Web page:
hc@orgelnatt. photo © Nils Henrik Aasheim

I was saving this post for an update of VPT, so first things first: There is a minor update to VPT, available at the usual place. I am also working on setting up a simple forum which hopefully will make it easier for people to find information (in contrast to a never ending comments-thread).

Back to Orgelnatt: This was a project that happened in mid-May in Oslo Cathedral (Oslo Domkirke). I was invited by Nils Henrik Aasheim to create a visual framework for a two hour concert with some of Norway´s finest improvisers: Paal Nilssen-Love, Lasse Marhaug, Elisabeth Vatn, Frode Gjerstad, and Aasheim on the organ.

I invited Mattias Arvastsson to join me on the visuals (his projection on the right side in the picture below).

photo © Nils Henrik Aasheim

This was an interesting challenge for VPT, not too different from the concert on the roof of the Opera House the year before: Very little time to map the projections to the church walls as it stays light quite late in Norway at that time of the year, so we had only a few hours for setup. I focused on the window arches.


light installation in the Fantoft-Paradis tunnel in Bergen, commissioned for the new metroline Bybanen which opened in end of june 2010.

The installation consists of two long wave patterns of light, one side red-white, the other blue-white. The total length is about 400m. The two wave patterns overlap, so for about 100 m you will see both the red and blue pulse. The material used is neon rope light.

Together with Marius Watz I was invited to make either a light or video work for one of the tunnels for the new Bybanen metroline in Bergen. You can see some images from Marius´ installation here.

I wanted to work with the fact that the train is moving at about 70km/h (about 20m/s) through the tunnel, using the movement of the train as a way of animating the two wave patterns mounted on the tunnel walls.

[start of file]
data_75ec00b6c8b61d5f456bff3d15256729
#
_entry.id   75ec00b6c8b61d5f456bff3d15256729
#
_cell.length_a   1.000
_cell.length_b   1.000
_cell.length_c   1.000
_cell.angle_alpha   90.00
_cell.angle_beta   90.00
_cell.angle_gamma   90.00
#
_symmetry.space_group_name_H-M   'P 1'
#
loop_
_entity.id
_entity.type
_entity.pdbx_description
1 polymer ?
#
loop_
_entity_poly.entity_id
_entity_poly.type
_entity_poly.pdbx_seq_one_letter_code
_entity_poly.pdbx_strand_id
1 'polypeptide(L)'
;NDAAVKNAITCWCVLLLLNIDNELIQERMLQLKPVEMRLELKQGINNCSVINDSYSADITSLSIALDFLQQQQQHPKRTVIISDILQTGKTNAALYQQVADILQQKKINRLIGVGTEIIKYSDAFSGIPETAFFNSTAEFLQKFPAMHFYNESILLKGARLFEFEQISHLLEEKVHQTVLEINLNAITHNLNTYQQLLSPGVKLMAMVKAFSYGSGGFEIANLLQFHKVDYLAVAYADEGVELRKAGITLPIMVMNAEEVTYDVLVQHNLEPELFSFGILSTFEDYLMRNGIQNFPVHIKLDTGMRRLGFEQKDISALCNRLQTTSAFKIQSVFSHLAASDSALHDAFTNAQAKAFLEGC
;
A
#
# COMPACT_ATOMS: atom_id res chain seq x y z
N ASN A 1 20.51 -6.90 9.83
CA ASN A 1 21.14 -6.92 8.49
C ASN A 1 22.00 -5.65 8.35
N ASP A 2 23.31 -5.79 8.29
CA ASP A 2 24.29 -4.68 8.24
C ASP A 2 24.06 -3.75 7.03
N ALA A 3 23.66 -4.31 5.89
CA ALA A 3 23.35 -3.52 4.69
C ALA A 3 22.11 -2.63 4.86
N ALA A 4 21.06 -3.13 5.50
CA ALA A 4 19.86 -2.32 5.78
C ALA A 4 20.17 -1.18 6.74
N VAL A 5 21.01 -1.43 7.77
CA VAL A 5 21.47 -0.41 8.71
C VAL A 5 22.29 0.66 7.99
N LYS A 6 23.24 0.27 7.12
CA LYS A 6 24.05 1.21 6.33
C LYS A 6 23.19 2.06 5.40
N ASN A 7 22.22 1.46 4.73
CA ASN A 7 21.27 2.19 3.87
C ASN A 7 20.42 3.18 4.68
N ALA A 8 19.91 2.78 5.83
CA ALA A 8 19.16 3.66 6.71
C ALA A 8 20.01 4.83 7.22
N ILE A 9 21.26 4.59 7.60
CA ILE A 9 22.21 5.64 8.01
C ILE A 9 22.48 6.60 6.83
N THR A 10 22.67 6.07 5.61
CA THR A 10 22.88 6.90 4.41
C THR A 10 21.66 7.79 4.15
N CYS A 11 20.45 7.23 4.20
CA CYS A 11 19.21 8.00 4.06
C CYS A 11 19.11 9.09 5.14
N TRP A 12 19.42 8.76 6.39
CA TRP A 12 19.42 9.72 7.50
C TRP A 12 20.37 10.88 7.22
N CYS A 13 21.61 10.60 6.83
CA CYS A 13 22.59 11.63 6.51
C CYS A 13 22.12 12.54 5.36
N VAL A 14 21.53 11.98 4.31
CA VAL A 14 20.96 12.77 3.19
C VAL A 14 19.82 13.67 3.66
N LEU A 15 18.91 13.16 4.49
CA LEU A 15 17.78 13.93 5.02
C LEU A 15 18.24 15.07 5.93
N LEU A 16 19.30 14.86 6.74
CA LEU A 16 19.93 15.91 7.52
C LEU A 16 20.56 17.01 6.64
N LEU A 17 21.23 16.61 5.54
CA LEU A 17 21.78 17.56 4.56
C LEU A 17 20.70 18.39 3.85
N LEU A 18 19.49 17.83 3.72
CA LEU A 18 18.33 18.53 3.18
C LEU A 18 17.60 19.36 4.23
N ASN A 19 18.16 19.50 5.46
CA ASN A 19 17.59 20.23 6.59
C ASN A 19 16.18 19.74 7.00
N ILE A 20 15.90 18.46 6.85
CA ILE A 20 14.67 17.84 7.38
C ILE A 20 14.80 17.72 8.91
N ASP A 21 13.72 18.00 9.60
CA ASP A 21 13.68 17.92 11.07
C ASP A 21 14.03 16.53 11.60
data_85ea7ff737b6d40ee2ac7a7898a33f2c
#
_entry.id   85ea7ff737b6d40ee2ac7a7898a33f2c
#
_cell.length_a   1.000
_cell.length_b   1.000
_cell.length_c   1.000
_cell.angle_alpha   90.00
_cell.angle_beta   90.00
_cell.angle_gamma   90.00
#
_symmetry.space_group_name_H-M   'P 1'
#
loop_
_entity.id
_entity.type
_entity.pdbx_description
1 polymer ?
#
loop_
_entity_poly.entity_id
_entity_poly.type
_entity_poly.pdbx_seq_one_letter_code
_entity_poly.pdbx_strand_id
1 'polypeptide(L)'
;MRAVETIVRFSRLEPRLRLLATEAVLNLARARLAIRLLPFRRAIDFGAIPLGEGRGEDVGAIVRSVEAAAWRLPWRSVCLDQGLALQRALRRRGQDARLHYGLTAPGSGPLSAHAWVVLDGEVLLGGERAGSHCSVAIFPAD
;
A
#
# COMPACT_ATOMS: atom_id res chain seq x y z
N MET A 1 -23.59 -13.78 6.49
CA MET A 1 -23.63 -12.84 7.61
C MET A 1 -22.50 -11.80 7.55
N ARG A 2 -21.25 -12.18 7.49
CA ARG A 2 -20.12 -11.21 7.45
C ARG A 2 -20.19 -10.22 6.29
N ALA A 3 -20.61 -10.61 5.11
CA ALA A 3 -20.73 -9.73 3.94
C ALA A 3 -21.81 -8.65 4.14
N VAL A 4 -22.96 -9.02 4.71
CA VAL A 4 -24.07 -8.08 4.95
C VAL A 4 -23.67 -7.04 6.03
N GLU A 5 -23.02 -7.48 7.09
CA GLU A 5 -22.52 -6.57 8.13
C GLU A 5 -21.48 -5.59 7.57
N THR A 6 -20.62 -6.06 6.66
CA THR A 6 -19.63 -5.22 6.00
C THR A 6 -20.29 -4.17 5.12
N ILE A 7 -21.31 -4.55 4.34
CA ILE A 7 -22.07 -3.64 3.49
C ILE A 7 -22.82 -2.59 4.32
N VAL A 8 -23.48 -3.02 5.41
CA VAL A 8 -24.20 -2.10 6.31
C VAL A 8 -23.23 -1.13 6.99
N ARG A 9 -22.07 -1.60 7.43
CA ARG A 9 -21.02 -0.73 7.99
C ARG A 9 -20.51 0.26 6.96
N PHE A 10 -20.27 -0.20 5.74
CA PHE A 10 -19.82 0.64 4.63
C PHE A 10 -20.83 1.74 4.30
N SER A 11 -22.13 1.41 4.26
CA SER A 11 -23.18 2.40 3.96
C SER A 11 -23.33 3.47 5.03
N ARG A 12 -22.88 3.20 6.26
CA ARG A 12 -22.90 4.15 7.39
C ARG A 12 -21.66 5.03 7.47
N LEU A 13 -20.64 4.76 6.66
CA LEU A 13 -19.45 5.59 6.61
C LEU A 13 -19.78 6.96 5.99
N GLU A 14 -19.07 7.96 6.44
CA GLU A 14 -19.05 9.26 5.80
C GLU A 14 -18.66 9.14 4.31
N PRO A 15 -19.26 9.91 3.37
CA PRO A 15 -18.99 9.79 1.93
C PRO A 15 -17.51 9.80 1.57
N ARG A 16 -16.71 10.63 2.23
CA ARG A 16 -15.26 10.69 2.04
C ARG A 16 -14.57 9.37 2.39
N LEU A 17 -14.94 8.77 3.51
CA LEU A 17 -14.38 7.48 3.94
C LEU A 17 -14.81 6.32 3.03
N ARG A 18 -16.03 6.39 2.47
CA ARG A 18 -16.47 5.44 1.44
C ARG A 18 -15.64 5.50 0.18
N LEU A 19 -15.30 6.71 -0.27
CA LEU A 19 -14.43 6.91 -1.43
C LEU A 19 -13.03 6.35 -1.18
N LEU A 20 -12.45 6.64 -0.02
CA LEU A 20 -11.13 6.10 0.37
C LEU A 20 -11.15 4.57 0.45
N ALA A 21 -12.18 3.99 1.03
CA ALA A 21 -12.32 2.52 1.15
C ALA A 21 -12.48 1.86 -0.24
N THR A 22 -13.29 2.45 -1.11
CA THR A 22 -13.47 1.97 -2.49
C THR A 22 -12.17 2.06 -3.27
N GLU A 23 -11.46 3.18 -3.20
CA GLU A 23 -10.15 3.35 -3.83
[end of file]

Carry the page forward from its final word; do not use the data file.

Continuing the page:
There were some interesting challenges to this project, as the installation was supposed to be ready for the opening of Bybanen in end of june. This meant I had to send in the proposal for the installation before the trains started to run. I ended up making an animation of some simple waveforms in Processing, which gave a pretty good impression of how this would be experienced when sitting in the train.

There are a lot of factors influencing how the work is experienced.  If you sit by the window closest to the tunnel wall the wave breaks up into rapidly changing curves and lines. If you sit closer to the middle of the tunnel you will see longer stretches of the wave. You will also see reflections of the waves in the windows of the train.

One thing I don´t have control over is the light inside the train, which is really bright. This dimishes the effect of the neon rope light washing the tunnel in different blends of blue, red and white (and potentially casting coloured shadows of the passengers onto the tunnel wall). Thus the installation exists in two different modes: The tunnel as a light modulator which can only be experienced when being inside the tunnel without any trains, or as animated wave pulses when riding the train through the tunnel.

Wind-up birds sound recordings

As mentioned in a previous post, Wind-up Birds made an appearance in the foresty hillside of Fløien. Fløiensvingene (The Fløien turns) is a curly path up the steep hill (as steep as 25 degrees), starting at about 180 m above sea level, and ending at about 300m.
It is a city forest, blending the sounds of the city with sounds of nature, as well as the sound of all the people using it.
I quickly edited together a few sound recordings from various points along the path to give you an impression of how the wind-up birds blended into their environment.